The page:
Case Study Analysis
In addition to preparing to discuss each of the assigned weekly case studies, you will work in groups to prepare an in‐depth analysis of 2 case studies during the course.
The case study is in the HBSP coursepack and it will include case study questions. Follow these guidelines:
- Select a question or questions to answer. Formulate a clear focus question that you intend to answer during your presentation.
- Analyze the case in depth to answer the question(s). Do additional research to support your analysis. Your work must be evidence based. Cite your sources.
- Document your analysis as a PowerPoint presentation (10 slides maximum). The first slide must include a title, your team name, and the names of all team members.
- Submit a soft copy by email and a hard copy with notes at the start of class on the due date.
- Your presentation slides should be visually captivating. Text should be sparing and critical. Use the notes section to delve deeper into the subject, if necessary. Do not overload the slides with text. Use effective, original images. Don’t use clichés.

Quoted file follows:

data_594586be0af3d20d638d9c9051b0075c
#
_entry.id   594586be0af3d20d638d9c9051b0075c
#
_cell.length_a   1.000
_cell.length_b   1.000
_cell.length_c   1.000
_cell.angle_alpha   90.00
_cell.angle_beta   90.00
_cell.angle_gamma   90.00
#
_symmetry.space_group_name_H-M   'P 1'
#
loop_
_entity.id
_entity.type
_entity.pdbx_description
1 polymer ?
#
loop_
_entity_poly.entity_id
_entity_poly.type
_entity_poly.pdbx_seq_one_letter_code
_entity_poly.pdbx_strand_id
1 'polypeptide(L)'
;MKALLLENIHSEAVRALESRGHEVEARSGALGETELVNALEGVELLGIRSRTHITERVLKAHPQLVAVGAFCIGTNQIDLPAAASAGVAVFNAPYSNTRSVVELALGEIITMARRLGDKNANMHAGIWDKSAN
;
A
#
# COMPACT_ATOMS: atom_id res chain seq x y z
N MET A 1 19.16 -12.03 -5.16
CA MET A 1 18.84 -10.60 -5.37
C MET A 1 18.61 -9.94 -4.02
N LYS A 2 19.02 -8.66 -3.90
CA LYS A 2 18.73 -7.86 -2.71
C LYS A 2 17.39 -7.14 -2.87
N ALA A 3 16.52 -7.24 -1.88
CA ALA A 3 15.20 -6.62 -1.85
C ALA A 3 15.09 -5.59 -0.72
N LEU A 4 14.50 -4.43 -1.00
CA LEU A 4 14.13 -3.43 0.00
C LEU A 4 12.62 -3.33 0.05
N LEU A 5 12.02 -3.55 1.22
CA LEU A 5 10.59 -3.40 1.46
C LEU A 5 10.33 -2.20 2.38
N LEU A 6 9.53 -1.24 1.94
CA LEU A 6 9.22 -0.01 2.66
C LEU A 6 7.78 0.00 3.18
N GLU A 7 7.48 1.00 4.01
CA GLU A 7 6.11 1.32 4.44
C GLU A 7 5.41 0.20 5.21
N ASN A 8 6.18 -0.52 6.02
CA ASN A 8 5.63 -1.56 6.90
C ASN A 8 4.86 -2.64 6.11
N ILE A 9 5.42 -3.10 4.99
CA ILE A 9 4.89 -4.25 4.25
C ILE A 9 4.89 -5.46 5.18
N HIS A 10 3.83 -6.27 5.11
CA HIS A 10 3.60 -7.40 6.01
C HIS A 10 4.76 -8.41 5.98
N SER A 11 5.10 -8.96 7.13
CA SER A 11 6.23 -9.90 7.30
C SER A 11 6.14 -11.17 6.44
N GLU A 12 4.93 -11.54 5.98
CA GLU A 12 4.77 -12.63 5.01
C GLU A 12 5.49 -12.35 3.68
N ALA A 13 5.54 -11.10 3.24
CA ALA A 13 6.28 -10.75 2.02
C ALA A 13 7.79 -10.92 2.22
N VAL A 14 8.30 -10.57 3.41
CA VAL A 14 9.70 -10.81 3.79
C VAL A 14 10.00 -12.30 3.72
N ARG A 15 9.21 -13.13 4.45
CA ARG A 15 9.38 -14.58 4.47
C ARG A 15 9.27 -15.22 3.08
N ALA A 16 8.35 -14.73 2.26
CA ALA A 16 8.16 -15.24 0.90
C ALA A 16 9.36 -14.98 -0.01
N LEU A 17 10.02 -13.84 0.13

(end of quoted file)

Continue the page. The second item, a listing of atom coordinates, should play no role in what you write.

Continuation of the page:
Since we are discussing the material in class, cases must be completed on time in order to receive credit. Late submissions will receive a failing grade.
Case #1: Google, Inc.
Answer these questions to help frame your presentation and formulate your focus question:
- The case describes several of Google’s products (search, gmail, etc.). What do they have in common? How would you describe Google’s core business?
- What is Google’s revenue model; how do they make money? Who are its customers? With this in mind, what is Google’s real product?
- Based on the material in the case, how would you describe Google’s strategy?
- How has Google created an organizational structure that fosters innovation?
- How does Google benefit from a network effect and which of its products are, in fact, platforms that rely on that effect?
- Given all the information in the reading, what should Google do?
Case #2: Open Innovation at Siemens:
- If you were in charge of open innovation at Siemens, which metrics would you use to measure your success? Which metrics would you favor if you were a Siemens board member?
- What do you think Siemens should do next? Are there specific open innovation initiatives that should be changed, dropped, or retained?
- Using the Siemens case as an example of pros and cons of open innovation, what should a company consider if it is considering a similar initiative?